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Gail Emms in the Guardian

Rabu, 17 Mei 2006 18:17:08
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You and your partner Nathan are a great double act. Any romance?

I'm always asked this. There's no romance. We're more like an old married couple, nagging and bickering. I've known Nathan since I was about 13. At first, I thought he was weird - very skinny and odd looking. But we were just awkward teenagers then. Later, when I was 16, I needed a partner for a tournament so, trying to act cool, I asked Nathan. He said 'yeah, all right' and that was the most I said to him then. We broke up when I went to university, but came back together in 2001. We've been through so much over the last five years and won silver at the 2004 Olympics in Sydney and gold at the Commonwealth Games this year.

Has your boyfriend ever been jealous?

People always say 'I bet they've done it', and it must be hard for a partner to hear that. I spoke to a boxer at the Commonwealth Games, in March, who said he wouldn't be able to cope if he was my boyfriend. But it's not like we're dancers and he's picking me up and touching me. We're not Torvill and Dean. That would be worse. It was only ever awkward when I stayed with Nathan and his girlfriend in Denmark when we were playing there. Maybe that was tough for his girlfriend. Fortunately, my boyfriend, a policeman, is very understanding.

Is it true your mum played football for England?

She played at the women's World Cup in Mexico in 1971. She had big blonde ringlets and I think the photographers fancied her as they nicknamed her the 'blonde bombshell'. There are some great photos of her playing that make me smile whenever I see them. She and my dad then separated when I was quite young. Mum still plays badminton and tennis, goes running every day and cycles everywhere. She even plays cricket for a men's team. I suppose my competitive edge comes from trying to beat her.

What's the worst job you've had?

After university I had no idea what I was going to do for a career. I ended up working in bars and as a waitress for a couple of years, which wasn't what I had in mind. Even though I had started playing badminton when I was three, I never thought about playing professionally while I was growing up. I needed a kick up the arse! That came in 2000 when I was watching the Sydney Olympics. Despite not training much, I'd only just missed out on qualifying. I thought: ' You silly cow, if you'd have worked harder you could have been there.' I saw Simon Archer and Jo Goode win bronze in the mixed doubles and was inspired. That summer was the most important of my life. I started to train very hard and people noticed. Once I made it into one of the two top British pairs, my funding increased, I won more prize money and, suddenly, I found I could make a living from badminton.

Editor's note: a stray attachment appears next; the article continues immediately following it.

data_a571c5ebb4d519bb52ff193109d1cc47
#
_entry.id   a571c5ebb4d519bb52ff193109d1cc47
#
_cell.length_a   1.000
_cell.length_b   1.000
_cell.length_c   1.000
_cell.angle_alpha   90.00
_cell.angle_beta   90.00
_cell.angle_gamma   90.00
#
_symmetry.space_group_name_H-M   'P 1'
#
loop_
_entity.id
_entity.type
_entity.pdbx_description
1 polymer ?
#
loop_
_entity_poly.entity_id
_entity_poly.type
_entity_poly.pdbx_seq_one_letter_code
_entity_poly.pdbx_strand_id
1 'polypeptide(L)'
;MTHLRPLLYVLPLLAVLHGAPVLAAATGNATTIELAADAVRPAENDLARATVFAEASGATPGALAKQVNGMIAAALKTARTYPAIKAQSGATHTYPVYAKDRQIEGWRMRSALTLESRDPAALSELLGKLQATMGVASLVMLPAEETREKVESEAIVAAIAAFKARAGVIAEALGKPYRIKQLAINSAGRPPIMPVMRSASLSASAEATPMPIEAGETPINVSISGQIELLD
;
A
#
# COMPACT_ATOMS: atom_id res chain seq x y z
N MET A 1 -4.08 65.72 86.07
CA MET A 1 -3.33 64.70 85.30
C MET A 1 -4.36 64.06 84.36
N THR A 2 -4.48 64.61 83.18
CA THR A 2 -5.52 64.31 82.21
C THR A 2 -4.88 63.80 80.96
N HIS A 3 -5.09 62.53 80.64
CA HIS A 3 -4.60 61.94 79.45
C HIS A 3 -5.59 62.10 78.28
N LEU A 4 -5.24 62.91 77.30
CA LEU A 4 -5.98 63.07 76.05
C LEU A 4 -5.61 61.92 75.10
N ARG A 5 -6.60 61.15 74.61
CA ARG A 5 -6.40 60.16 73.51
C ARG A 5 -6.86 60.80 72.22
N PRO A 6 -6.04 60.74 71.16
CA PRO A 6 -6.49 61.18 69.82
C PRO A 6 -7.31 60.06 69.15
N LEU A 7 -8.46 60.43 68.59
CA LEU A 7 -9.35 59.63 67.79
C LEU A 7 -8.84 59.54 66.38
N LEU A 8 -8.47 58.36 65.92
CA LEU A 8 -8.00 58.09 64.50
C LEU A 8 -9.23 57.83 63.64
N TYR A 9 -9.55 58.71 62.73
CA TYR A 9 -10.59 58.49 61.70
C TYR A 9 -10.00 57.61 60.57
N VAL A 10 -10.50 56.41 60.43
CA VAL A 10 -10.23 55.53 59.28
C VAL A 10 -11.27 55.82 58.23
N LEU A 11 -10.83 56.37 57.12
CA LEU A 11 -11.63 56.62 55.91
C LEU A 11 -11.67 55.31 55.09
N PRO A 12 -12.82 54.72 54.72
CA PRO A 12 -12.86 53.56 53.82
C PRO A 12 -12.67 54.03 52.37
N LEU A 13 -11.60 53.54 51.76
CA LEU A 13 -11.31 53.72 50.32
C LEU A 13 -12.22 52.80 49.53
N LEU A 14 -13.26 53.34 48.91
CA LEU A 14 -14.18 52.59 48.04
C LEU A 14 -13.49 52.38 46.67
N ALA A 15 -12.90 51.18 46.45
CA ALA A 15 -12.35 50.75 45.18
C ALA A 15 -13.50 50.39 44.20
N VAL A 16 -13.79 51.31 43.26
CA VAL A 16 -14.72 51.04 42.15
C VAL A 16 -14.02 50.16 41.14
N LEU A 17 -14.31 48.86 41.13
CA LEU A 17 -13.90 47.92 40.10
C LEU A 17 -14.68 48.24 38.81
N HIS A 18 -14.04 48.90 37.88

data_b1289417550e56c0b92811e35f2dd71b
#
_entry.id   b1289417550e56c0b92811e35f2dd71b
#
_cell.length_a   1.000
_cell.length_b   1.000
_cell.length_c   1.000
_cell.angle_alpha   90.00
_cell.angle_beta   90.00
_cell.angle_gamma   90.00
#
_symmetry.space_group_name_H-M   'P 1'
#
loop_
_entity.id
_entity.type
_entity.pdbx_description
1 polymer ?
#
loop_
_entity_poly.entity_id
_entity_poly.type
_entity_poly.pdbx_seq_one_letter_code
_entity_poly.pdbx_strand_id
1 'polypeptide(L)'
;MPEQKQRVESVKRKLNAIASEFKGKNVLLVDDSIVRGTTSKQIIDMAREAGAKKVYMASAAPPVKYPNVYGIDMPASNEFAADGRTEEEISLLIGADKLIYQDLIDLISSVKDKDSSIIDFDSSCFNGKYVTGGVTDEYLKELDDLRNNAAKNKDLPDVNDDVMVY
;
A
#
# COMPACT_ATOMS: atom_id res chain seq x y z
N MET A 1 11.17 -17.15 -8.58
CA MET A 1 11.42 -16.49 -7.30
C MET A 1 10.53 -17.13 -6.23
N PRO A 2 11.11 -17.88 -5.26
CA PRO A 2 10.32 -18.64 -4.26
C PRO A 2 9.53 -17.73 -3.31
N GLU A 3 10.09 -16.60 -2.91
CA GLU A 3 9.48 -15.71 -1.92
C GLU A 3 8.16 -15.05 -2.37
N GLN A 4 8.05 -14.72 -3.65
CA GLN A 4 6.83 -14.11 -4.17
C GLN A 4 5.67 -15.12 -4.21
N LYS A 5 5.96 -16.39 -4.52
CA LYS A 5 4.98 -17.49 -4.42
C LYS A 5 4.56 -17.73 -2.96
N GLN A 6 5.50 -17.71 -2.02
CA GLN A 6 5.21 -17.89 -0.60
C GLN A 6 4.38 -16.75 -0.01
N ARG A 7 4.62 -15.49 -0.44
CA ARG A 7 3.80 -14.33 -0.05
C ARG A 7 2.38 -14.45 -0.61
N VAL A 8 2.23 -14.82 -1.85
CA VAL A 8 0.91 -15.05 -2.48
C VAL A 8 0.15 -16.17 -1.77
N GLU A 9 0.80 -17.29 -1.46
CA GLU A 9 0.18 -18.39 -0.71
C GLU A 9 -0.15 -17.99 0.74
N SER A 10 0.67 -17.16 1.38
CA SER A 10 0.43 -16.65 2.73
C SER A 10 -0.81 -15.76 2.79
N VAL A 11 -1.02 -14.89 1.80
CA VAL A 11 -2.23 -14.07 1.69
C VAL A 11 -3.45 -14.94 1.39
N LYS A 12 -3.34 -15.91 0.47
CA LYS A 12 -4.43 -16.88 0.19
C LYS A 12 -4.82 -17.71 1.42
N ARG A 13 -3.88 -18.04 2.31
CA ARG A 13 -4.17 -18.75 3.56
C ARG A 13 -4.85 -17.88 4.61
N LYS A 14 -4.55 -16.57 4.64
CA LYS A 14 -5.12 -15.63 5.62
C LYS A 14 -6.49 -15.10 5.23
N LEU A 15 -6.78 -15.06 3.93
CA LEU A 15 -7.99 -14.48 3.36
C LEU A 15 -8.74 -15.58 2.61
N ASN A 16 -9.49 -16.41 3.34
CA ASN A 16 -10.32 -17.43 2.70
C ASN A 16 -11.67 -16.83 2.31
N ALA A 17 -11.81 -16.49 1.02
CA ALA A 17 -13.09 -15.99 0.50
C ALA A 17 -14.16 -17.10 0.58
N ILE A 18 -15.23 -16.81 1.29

How did success at the Olympics affect you?

The few months after were the weirdest of my life. Nathan and I were invited to lots of parties, we became friends with Linford Christie and were approached for TV shows like A Question of Sport and They Think It's All Over. We thought it was brilliant and wanted to do it all. But we soon learnt that it's impossible to party and train. Our form deteriorated. That's when you realise you're not a professional partygoer, you're a badminton player. If you stop getting results people will quickly forget about you. When you arrive at training thinking 'I've got too much champagne in me', as I once did, it has to stop.

Any other famous friends apart from Linford Christie?

I do have a few now, which is quite funny. However, even though I don't normally like footballers, it would be great to meet David Beckham. I was once in a nightclub where there were a lot of footballers and I was introduced to one who must have been only about 21. Instantly, he looked at me as though I was trying to pull him. I was so angry. I thought: 'Who is this %@!#$&ty little footballer and how dare you look at me like that? I've achieved more in my career than you could ever dream of.'

I hear you get free meals at McDonald's.

After the Olympics, they sent us both a letter saying 'well done for winning a medal and here's this card for free food'. I have to confess I use it when I 'm hung over. I'm not a fussy eater, which is a problem when I'm trying to watch my weight. I'm a big fan of fish-finger sandwiches with cheese slices and ketchup. Delicious! I'm still a student at heart.
Interview by Oliver Price

Are you now more fashion-conscious on court?

I have noticed that the kit I now receive does seem to be getting smaller, for whatever reason. Sometimes I think: ' How can I play in this? It's indecent.' But if you're a sports woman it's something you have to put up with. People want you to show as much flesh as possible. Sadly we don't all have bodies like Maria Sharapova. I don't know how people can play with huge earrings and make-up on. Don't they sweat? If I had make-up on, it would go everywhere. I can't compete with tennis glamour, but if Armani want to design some badminton kit for me, I'm available.

What next?

I'm focused on Beijing in 2008. We were so close to winning in Athens and it would be great to end my career with an Olympic gold. I'll be 31 then so it will definitely be the right time to stop playing. After that, I'd love to get involved with London 2012, in some way.

(Author: The Guardian, Tuesday 9 May 2006.
Interview by Oliver Price, Sunday May 7, 2006)

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